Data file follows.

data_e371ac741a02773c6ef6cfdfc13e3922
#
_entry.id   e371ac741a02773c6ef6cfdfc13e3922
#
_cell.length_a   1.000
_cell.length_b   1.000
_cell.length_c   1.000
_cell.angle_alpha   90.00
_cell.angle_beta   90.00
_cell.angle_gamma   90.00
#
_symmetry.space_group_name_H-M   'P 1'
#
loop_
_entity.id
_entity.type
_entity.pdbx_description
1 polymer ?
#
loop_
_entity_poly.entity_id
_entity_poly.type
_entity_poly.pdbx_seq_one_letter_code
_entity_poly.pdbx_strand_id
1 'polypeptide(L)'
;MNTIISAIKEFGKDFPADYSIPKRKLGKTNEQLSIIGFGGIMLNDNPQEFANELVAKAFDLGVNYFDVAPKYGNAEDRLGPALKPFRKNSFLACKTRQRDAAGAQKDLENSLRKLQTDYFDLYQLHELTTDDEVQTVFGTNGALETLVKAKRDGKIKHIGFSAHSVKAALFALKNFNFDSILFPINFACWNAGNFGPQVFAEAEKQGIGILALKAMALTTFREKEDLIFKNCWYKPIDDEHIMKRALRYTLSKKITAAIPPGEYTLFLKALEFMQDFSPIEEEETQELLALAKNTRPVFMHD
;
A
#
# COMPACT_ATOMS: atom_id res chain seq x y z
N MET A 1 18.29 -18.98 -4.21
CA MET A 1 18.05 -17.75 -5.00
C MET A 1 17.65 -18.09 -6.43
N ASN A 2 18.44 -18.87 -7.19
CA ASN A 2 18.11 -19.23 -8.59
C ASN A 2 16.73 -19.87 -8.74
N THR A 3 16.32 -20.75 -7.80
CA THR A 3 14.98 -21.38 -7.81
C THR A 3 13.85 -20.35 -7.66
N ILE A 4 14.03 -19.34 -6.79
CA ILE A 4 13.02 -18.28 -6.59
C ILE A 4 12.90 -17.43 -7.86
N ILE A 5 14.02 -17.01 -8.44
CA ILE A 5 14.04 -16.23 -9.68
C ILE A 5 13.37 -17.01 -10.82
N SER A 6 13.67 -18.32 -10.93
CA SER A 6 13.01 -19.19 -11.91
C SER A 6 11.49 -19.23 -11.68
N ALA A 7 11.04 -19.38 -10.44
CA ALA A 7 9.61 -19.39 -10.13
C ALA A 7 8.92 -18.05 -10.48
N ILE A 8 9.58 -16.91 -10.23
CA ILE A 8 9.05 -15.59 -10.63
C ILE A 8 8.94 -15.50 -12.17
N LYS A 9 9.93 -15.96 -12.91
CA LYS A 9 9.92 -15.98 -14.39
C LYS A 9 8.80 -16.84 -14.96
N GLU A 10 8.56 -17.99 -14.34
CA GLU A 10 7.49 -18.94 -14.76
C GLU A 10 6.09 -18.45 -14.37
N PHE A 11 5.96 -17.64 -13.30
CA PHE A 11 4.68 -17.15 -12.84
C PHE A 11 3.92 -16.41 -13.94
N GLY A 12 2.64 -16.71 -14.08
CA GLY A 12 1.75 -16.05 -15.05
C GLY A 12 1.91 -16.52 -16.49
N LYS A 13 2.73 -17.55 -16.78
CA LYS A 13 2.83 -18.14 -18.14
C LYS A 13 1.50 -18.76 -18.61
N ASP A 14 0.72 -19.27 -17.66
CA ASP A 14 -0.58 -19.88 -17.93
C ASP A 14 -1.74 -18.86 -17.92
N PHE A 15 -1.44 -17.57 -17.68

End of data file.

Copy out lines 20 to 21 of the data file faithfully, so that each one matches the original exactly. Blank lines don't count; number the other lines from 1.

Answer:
loop_
_entity_poly.entity_id